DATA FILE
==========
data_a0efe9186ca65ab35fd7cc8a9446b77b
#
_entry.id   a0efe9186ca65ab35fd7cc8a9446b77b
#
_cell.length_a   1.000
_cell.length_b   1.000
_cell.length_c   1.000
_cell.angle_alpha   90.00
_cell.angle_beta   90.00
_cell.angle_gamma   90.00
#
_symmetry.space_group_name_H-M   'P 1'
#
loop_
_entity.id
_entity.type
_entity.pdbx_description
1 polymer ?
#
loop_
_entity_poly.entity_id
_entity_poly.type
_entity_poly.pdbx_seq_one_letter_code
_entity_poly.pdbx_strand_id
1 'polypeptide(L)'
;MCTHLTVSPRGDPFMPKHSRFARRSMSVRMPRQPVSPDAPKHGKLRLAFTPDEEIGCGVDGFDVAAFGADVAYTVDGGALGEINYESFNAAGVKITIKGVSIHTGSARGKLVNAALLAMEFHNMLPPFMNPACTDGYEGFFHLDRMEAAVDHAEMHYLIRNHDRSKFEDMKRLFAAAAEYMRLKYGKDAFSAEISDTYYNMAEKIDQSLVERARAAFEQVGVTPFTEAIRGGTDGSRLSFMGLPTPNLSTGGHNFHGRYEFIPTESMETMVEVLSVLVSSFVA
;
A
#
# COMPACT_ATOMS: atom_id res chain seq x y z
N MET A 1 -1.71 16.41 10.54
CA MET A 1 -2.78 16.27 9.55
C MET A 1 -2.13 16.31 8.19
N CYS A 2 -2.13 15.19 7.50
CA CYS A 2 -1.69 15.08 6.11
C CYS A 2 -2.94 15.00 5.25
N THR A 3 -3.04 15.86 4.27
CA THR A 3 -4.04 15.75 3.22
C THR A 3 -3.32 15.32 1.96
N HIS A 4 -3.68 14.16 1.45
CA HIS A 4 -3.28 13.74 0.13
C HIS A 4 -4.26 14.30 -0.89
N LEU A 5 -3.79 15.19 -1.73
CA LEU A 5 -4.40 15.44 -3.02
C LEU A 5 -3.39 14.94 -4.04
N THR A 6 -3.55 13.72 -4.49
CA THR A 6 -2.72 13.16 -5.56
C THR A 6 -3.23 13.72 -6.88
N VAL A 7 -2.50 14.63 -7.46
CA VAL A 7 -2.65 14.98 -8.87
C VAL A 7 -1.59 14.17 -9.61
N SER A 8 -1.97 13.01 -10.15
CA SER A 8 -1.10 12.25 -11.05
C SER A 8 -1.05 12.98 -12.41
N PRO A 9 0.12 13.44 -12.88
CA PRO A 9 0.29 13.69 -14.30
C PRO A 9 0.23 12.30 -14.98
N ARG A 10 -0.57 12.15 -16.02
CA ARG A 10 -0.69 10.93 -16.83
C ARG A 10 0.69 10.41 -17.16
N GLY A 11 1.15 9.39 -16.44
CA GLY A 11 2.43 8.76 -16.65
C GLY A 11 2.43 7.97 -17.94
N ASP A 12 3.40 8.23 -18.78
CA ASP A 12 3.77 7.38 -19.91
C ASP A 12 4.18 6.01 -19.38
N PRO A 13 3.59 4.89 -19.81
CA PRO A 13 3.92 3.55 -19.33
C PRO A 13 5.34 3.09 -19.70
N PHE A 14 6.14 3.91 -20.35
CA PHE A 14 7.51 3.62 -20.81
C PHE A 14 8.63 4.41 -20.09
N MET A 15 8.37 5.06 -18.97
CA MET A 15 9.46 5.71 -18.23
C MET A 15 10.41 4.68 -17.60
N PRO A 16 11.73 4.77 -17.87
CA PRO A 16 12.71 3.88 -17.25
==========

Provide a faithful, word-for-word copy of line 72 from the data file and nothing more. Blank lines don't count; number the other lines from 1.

C PHE A 14 8.63 4.41 -20.09